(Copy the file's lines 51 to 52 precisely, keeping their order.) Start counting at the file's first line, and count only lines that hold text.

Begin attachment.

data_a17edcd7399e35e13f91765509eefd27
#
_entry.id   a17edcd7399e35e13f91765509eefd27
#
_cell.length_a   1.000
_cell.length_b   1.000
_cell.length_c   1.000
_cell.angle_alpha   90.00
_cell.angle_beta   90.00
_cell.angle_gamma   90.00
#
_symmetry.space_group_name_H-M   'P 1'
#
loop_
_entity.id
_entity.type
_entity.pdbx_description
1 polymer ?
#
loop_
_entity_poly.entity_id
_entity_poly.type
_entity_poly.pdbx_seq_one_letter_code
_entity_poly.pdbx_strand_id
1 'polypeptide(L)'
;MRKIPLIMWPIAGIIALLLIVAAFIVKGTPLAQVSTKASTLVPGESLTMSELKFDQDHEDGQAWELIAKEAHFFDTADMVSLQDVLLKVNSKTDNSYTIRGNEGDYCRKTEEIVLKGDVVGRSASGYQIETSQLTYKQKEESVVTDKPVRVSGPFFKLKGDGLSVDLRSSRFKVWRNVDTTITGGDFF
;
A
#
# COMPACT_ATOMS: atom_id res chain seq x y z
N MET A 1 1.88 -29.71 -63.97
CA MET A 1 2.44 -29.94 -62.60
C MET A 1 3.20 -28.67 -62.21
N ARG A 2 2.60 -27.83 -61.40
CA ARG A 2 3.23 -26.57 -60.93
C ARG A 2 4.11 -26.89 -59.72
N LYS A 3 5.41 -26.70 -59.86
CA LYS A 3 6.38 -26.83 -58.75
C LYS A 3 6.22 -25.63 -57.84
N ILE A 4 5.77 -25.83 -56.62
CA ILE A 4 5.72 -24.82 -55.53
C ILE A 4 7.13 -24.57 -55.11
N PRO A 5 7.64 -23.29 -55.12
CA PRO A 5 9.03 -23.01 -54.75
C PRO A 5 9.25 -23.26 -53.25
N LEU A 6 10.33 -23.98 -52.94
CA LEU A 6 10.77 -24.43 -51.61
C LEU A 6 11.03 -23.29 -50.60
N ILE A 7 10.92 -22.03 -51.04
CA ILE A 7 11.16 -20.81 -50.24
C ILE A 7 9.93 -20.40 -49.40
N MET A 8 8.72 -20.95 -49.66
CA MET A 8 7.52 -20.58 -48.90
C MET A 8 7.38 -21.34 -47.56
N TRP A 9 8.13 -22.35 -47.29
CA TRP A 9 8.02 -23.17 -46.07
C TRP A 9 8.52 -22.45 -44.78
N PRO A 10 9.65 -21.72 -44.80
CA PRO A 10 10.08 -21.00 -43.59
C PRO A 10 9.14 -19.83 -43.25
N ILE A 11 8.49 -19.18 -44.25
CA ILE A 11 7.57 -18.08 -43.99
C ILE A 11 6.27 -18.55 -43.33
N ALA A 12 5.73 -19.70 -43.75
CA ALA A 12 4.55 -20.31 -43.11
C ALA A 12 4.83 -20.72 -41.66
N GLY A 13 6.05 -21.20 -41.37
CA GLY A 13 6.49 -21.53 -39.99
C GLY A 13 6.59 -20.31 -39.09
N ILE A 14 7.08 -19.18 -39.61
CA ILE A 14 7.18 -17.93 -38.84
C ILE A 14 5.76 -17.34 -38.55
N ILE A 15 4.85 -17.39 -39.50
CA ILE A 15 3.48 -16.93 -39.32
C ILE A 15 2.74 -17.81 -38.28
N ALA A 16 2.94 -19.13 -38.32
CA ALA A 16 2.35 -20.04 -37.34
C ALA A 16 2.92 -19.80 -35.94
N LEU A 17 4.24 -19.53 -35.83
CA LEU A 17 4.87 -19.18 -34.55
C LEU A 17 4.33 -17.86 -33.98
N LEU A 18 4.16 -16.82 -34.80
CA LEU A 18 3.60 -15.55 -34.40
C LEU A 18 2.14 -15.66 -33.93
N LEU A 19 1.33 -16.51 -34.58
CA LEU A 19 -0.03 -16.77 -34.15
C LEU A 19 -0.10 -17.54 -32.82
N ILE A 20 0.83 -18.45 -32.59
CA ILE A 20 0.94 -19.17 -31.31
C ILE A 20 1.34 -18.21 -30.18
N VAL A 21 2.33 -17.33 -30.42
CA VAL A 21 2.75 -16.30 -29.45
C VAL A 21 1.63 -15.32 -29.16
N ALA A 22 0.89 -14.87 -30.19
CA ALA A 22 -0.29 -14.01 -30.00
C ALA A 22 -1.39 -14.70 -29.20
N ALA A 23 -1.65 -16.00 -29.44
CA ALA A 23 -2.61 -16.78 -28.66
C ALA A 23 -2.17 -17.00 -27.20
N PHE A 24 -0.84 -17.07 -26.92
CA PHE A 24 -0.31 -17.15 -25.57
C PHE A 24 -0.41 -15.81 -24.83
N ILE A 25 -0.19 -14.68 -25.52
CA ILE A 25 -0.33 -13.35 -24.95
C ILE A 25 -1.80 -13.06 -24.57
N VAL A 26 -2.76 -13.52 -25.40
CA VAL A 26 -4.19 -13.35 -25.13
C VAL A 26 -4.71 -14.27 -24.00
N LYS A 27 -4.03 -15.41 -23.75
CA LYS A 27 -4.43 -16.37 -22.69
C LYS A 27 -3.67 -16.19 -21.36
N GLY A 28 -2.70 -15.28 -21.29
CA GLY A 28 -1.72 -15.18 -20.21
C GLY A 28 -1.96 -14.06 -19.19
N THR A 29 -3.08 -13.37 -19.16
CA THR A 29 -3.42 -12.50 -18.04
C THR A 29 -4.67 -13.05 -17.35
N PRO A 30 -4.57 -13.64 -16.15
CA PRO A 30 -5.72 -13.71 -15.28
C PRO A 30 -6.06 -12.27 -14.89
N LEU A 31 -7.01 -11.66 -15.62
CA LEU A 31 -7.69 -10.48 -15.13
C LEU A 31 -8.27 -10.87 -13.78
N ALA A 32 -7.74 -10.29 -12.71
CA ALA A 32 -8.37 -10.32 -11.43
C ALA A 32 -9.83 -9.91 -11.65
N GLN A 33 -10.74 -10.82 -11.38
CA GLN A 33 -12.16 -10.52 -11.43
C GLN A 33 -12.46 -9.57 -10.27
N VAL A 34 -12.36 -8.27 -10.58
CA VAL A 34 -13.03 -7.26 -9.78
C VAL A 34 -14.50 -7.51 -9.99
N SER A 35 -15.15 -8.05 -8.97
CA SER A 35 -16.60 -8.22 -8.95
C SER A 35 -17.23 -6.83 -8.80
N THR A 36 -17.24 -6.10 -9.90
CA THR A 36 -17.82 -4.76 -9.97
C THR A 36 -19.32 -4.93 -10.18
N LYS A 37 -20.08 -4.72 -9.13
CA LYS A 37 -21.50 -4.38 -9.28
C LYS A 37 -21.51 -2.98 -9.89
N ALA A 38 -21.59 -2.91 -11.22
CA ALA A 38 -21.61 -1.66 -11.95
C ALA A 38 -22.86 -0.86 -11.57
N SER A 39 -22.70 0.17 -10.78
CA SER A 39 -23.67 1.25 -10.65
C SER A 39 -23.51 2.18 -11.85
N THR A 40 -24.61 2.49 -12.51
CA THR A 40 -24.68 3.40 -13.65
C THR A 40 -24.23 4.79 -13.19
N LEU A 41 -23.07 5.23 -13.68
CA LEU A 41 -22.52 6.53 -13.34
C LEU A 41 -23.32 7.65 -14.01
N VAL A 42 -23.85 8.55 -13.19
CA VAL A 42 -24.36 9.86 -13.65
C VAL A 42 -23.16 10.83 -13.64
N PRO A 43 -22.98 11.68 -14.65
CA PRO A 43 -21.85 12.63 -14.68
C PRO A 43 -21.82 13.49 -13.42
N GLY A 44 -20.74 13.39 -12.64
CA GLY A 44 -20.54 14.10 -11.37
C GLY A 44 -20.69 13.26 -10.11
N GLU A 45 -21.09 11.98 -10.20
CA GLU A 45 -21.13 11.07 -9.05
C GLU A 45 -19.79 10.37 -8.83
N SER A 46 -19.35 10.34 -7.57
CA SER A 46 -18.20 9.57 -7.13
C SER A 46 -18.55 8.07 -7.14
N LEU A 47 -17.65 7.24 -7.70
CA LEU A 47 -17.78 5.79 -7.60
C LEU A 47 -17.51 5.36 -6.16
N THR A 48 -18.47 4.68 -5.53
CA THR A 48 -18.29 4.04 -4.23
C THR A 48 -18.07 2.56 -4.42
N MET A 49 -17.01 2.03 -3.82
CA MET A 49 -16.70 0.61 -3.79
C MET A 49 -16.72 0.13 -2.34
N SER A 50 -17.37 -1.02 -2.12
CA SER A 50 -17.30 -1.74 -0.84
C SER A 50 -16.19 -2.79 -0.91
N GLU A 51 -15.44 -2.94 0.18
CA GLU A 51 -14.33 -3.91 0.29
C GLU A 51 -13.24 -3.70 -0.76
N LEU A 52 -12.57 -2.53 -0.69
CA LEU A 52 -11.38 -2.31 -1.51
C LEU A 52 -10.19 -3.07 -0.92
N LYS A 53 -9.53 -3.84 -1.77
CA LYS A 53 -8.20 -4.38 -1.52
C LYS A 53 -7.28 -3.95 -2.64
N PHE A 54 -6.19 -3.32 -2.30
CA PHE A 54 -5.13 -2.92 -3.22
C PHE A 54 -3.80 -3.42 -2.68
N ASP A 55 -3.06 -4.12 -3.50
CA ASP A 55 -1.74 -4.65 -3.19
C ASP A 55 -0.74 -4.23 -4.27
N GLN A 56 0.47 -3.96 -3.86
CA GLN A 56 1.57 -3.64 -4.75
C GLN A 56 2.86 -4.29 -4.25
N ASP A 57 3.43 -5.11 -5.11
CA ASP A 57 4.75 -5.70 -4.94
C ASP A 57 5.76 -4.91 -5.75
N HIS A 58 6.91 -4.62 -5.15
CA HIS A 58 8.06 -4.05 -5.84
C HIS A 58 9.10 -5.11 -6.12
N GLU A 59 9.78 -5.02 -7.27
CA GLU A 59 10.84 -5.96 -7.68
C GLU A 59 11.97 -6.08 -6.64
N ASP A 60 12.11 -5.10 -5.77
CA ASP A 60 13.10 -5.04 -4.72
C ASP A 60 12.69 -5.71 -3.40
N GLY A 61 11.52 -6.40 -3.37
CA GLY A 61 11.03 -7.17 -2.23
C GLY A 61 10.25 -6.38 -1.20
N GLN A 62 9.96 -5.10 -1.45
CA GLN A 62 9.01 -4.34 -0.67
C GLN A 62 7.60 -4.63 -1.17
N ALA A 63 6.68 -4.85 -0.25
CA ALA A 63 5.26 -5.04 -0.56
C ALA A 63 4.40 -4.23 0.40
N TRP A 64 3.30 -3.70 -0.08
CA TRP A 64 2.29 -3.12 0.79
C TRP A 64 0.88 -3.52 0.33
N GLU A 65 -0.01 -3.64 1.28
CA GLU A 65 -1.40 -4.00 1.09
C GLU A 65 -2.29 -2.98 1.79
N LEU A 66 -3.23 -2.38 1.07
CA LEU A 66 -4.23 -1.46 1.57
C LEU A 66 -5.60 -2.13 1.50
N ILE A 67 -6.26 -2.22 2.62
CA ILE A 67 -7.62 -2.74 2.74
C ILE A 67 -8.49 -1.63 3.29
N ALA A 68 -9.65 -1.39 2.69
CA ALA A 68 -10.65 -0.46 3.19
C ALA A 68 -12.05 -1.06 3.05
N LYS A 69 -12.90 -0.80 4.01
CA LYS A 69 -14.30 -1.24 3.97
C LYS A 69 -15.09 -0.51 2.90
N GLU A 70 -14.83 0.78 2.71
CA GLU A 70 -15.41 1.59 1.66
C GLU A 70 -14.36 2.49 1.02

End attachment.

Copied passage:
C ILE A 7 9.93 -20.40 -49.40
N MET A 8 8.72 -20.95 -49.66